Thanks in part to the aero grip from the 9 Lives wing and Gspeed front splitter, the Corvette is extremely stable, even with square 325-section tires.

Managing this forgiving understeer, especially at turn-in, is surprisingly difficult after getting to terms with an oversteering car. “It takes a lap or two to retrain the brain. At first, you just can’t believe how much grip the Corvette generates, especially in higher-speed corners. On slicks with aero, the car cornering much faster than the MR-S, retraining your brain to enter a corner with no fear at a hundred miles an hour can be intimidating,” Kennel elaborates.

As the speeds increase, the amount of front-end grip tests bravery more than finesse. “It really is something you have to work up to. In the bowl at Chuckwalla, for example, I’m telling myself to be brave every lap. The car carries 1.8g consistently in the faster corners, so you really have to ‘sack up’ at a certain point,” he describes. The car is so stable and compliant at those speeds — the Penske 8300 coilovers are truly outstanding — that almost nothing he does, no matter the surface condition, will cause a snap at the rear.

Once he finds faith in the car, Kennel increases the turn-in speeds until the front starts to slide. Then a coast period follows, during which he momentarily lifts to help restore some neutrality, then, as the front starts to rejoin the intended line, he applies the throttle quite assertively. “The engine doesn’t make enough power to spin the wheels in third gear, so, after tip-in, I can apply the throttle without wheelspin in most medium and high-speed corners.”

In second gear, wheel-spin is only a few millimeters of throttle travel away. Even if the wing is pressing the Pirelli slicks into the pavement, Kennel can use generous amounts of throttle to rotate the car as long as he’s selected second gear. This helps him shorten the mid-corner coasting phase and lengthen the straightaway. This throttle application is the greatest generator of rotation.


The difference between this V-shape corner and the ones he takes in his MR-S is that, in addition to using wheelspin instead of weight transfer to encourage yaw, he can do this at much higher speeds in the Corvette, which goes to 90 mph in second gear. At that speed, the MR-S is in fourth. As a result of all this, he’s usually applying the power somewhat later in the Corvette than he ever is in the MR-S.

Weighing in at 3,175 pounds with driver, it’s roughly 800 pounds heavier than the MR-S. Even with top-shelf AP Racing 9660 brakes and lots of aero, the Corvette doesn’t stop quite as confidently as the lightweight MR-S does — its mass is noticeable.

However, the greatest limitation is the sub-par ABS. Its old Delphi system isn’t the dependable thing that the Toyota’s ABS is, and so Kennel has to tread carefully, particularly in corners that require a long trail-brake. Push too hard, and the Corvette will go into ice mode. “It goes from stopping decently to hardly stopping at all,” he warns.

Practical Problems

If he has time between sessions, he sits and ponders the task ahead in fine detail. “I try to run through visual laps in my head, making note of how each car brakes, and how I can use the brakes and the steering wheel to my advantage in each car. I like to run through one entire lap in my head in each car before heading out.”

If he’s hopping into the Corvette, he’ll have to reassure himself that, regardless of what he does, the rear will stick. Bravery is paramount. If he’s moving into the MR2, he’ll have to soften his touch somewhat, since his finesse is what makes the difference.

Once in the Corvette, finding a clear, quick lap is a matter of careful spacing and an aggressive warmup lap. The Pirellis Hards are durable and consistent, but they usually take two laps before they’re at operating temperature. “They just get better as the session wears on, but some of my best laps get ruined by traffic, because the Pirellis are just starting to get into the sweet spot two laps in, which is when we’ve caught the back of the pack.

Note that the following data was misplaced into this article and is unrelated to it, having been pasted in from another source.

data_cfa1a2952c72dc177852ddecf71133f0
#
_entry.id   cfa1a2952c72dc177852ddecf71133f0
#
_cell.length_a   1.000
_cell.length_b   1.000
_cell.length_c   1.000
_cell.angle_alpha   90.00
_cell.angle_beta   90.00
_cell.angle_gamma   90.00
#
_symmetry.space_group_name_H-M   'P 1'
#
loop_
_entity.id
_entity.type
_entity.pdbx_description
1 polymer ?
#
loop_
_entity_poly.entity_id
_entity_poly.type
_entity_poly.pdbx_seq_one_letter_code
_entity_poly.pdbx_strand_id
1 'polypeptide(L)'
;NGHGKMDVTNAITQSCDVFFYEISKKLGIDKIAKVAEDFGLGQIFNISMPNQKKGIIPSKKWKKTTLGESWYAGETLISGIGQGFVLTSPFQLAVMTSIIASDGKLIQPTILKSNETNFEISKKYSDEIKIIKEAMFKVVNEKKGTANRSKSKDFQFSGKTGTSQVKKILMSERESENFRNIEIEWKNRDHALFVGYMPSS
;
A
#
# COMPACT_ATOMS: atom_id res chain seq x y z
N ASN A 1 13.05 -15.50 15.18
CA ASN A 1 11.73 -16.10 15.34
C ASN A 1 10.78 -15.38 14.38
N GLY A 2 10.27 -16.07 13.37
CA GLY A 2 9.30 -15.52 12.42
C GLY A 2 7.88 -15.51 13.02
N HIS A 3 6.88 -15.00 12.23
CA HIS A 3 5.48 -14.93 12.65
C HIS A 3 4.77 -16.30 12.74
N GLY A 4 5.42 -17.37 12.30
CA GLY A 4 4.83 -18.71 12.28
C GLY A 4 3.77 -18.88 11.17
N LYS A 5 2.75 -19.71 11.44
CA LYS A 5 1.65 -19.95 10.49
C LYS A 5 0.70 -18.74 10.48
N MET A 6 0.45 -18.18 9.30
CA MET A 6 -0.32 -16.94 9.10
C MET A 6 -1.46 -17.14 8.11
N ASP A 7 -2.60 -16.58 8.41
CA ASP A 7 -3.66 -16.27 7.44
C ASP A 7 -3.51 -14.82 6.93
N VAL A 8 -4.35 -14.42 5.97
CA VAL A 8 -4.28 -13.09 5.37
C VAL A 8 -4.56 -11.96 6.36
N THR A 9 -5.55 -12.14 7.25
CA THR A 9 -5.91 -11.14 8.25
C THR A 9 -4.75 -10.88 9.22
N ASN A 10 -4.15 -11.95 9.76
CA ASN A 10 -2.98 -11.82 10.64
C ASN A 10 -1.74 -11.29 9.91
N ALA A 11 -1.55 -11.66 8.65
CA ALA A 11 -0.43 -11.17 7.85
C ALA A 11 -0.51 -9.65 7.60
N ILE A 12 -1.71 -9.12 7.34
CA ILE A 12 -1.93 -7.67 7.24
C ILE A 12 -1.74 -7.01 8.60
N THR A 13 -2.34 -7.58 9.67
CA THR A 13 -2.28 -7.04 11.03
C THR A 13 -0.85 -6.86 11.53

The two are considering a softer tire to help the Corvette perform a little faster out of the gate.

“In contrast, the MR-S is good to go by the second corner. The Toyo RRs are as good on the track as they are on an autocross. However, they are sensitive to pressures and surface texture. The rear tires can overheat depending on track and starting pressure, but that’s mainly because of the drivetrain layout. If we see this, we’ll lower the starting pressure, and they’re usually fine for 30-minute sessions.”

Moment of Truth

The duo plans on bringing both machines to this year’s NASA Championships. Both need a little work before they’re optimized. The Corvette can stand to lose 175 pounds and dial some of the push out of the setup. The MR-S’ rear stability needs improving before he feels he can coax everything out of the car consistently. Giving it rear downforce would pose a problem, though, as he’s currently taking advantage of the BTM Aero benefit. “I would have to take a staggering 1.4:1 power to weight hit putting on a rear wing. The BTM Aero gives me a .4:1 bump, and adding a wing removes that while also hitting me with a 1:0 power to weight hit, as per TT6 rules.”

The important point is that they’re not daunted by the task of taking two different cars to the NASA Championships. They’ve learned how to get the most from the cars on track, and they’ve figured out how to delegate the various tasks in an efficient manner that leaves them with the time and bandwidth needed to extract the most from two very different vehicles. In fact, they’re considering adding to the Team Auto Solve garage. Nice to know they’re up for another challenge.

Images courtesy of Elevated Trackside, CaliPhoto, VeitchCreative, Jason Andrade, Elevated Entropy LLC. and Eric Kennel


  1. The Vette sounds awesome. Would be nicer if the steering wheel was telescoped in more. Playing with tire pressures may be the easy way to dial out the understeer, although it doesn’t look like it’s suffering from much. Put on the softer tires and just work on earlier throttle inputs/corner exits.
    With the MR-S you may need to fiddle with toe settings to dial out the snappiness. You want the rotation on tracks with low speed turns, but the rotation needs to be progressive and predictable in the higher speed stuff or it can be unsettling. I know how it feels. Been there, done that.